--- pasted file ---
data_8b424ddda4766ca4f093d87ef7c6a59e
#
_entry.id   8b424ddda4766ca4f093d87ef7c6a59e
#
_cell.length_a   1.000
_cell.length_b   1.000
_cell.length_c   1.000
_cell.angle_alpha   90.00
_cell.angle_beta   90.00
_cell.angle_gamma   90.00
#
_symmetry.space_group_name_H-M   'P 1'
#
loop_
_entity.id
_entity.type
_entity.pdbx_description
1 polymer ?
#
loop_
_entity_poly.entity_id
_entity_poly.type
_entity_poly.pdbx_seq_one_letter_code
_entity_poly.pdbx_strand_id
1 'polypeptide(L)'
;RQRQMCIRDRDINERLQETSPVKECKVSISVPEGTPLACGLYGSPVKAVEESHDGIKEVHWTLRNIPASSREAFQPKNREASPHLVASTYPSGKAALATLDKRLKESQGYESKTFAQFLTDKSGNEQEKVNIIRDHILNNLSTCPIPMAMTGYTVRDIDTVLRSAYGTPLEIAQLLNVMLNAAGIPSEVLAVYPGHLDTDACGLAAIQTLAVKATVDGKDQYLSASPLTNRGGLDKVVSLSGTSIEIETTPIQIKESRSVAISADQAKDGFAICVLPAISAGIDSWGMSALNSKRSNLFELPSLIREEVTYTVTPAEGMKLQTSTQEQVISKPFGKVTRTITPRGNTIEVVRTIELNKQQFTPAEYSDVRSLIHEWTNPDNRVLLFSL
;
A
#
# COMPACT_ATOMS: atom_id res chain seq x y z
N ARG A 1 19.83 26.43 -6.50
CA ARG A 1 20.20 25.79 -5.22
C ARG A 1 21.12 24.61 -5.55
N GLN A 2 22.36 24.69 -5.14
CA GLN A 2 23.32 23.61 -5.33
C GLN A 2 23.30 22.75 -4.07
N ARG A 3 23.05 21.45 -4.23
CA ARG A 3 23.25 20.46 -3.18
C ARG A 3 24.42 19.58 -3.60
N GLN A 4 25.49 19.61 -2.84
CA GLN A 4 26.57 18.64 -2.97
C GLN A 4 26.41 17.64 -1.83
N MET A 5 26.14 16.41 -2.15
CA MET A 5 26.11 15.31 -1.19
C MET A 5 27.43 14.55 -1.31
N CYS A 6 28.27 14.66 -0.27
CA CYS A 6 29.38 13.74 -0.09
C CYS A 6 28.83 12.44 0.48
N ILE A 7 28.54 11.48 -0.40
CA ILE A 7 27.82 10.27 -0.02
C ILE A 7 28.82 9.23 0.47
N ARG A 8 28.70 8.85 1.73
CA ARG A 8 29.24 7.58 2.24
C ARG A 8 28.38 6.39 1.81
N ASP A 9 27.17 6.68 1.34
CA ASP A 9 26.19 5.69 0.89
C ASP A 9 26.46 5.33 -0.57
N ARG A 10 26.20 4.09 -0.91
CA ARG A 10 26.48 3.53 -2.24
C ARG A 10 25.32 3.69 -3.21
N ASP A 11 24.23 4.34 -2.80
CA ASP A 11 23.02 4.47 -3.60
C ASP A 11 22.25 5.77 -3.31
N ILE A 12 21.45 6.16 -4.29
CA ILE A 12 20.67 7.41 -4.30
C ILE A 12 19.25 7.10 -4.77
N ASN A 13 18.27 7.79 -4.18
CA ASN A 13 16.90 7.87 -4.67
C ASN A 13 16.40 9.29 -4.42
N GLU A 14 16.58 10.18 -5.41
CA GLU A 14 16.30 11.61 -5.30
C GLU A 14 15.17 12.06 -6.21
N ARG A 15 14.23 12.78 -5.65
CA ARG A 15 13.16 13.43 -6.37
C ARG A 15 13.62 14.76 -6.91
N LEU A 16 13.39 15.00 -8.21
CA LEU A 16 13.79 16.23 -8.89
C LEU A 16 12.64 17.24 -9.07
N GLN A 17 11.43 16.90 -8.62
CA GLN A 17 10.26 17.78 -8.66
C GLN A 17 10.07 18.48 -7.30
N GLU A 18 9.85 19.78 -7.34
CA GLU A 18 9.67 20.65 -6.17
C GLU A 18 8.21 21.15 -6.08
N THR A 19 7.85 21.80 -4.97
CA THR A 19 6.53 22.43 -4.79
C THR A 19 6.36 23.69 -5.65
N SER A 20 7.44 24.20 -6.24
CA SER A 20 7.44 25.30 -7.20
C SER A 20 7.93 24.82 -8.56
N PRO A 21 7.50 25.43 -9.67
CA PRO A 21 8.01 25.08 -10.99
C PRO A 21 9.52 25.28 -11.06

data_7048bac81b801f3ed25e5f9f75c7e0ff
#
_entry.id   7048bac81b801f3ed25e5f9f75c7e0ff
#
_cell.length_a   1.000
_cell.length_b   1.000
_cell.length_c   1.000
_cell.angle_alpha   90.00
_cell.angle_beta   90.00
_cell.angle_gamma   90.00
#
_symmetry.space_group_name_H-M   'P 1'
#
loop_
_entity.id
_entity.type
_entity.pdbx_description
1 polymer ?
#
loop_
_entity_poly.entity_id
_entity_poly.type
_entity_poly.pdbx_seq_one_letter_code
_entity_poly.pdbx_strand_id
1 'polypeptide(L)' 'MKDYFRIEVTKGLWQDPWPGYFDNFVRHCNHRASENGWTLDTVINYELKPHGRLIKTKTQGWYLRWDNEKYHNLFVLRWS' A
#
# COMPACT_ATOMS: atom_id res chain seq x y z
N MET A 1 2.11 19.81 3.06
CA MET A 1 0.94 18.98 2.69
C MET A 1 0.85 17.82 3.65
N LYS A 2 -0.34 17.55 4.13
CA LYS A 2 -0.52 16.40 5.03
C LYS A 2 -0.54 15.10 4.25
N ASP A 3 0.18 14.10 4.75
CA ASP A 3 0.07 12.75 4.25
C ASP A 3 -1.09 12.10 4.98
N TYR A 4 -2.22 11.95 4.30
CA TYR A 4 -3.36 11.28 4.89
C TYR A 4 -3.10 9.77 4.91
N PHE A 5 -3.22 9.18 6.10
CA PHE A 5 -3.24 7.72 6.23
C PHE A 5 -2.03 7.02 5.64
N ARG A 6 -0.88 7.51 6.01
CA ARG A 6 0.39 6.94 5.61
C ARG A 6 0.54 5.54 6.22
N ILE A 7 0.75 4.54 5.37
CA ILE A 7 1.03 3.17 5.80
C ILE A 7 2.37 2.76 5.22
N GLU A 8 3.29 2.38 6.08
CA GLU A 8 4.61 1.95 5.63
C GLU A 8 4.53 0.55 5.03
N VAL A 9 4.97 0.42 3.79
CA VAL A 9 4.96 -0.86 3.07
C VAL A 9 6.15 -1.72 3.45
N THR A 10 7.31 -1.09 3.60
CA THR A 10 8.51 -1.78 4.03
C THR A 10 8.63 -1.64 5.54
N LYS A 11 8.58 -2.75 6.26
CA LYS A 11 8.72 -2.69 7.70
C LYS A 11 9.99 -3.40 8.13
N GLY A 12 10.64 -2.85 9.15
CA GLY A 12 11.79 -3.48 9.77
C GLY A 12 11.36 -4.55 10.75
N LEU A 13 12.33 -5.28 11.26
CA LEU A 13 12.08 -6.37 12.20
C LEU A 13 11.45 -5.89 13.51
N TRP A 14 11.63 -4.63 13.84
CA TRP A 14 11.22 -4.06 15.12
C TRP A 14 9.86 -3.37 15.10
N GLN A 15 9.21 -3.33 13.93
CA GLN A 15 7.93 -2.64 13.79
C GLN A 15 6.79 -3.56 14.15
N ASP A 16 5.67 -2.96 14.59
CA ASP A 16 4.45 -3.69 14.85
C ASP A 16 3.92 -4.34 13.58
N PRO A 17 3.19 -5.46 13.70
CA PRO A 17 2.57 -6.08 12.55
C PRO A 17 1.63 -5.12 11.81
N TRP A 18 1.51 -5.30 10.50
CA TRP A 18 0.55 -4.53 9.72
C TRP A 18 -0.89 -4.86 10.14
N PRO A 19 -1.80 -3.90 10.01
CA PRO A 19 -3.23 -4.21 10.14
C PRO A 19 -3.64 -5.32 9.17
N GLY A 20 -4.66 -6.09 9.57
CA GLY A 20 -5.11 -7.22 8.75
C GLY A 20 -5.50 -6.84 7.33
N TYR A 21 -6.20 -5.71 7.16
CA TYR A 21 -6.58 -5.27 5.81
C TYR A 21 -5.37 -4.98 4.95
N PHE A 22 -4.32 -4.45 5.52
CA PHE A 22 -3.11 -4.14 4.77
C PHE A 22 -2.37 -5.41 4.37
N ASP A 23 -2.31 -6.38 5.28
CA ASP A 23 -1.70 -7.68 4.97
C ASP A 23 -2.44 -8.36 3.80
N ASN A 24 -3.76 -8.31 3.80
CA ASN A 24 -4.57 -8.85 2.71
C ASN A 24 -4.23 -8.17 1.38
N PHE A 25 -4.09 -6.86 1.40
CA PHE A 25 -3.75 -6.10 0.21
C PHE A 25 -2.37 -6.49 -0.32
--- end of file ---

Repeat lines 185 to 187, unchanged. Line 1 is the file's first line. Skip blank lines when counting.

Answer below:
CA PHE A 22 -3.11 -4.14 4.77
C PHE A 22 -2.37 -5.41 4.37
N ASP A 23 -2.31 -6.38 5.28